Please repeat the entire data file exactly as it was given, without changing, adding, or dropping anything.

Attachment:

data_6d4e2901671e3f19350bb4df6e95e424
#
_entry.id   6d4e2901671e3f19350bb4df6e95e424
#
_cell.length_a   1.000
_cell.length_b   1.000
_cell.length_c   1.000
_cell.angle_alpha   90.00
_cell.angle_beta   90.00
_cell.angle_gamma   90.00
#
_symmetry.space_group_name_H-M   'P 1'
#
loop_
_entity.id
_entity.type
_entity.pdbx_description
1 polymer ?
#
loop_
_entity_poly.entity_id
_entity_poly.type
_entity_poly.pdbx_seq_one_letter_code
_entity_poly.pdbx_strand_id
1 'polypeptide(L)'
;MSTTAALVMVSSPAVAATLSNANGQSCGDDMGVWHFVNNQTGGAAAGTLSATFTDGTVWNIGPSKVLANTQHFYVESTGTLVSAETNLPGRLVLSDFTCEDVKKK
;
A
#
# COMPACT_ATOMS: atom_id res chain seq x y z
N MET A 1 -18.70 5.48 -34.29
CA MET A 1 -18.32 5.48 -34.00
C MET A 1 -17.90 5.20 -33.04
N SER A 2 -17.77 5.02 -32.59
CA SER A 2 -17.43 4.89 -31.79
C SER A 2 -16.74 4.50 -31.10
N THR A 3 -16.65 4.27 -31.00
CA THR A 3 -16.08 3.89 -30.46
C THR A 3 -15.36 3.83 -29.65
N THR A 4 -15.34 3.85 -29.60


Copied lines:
data_6d4e2901671e3f19350bb4df6e95e424
#
_entry.id   6d4e2901671e3f19350bb4df6e95e424
#
_cell.length_a   1.000
_cell.length_b   1.000
_cell.length_c   1.000
_cell.angle_alpha   90.00
_cell.angle_beta   90.00
_cell.angle_gamma   90.00
#
_symmetry.space_group_name_H-M   'P 1'
#
loop_
_entity.id
_entity.type
_entity.pdbx_description
1 polymer ?
#
loop_
_entity_poly.entity_id
_entity_poly.type
_entity_poly.pdbx_seq_one_letter_code
_entity_poly.pdbx_strand_id
1 'polypeptide(L)'
;MSTTAALVMVSSPAVAATLSNANGQSCGDDMGVWHFVNNQTGGAAAGTLSATFTDGTVWNIGPSKVLANTQHFYVESTGTLVSAETNLPGRLVLSDFTCEDVKKK
;
A
#
# COMPACT_ATOMS: atom_id res chain seq x y z
N MET A 1 -18.70 5.48 -34.29
CA MET A 1 -18.32 5.48 -34.00
C MET A 1 -17.90 5.20 -33.04
N SER A 2 -17.77 5.02 -32.59
CA SER A 2 -17.43 4.89 -31.79
C SER A 2 -16.74 4.50 -31.10
N THR A 3 -16.65 4.27 -31.00
CA THR A 3 -16.08 3.89 -30.46
C THR A 3 -15.36 3.83 -29.65
N THR A 4 -15.34 3.85 -29.60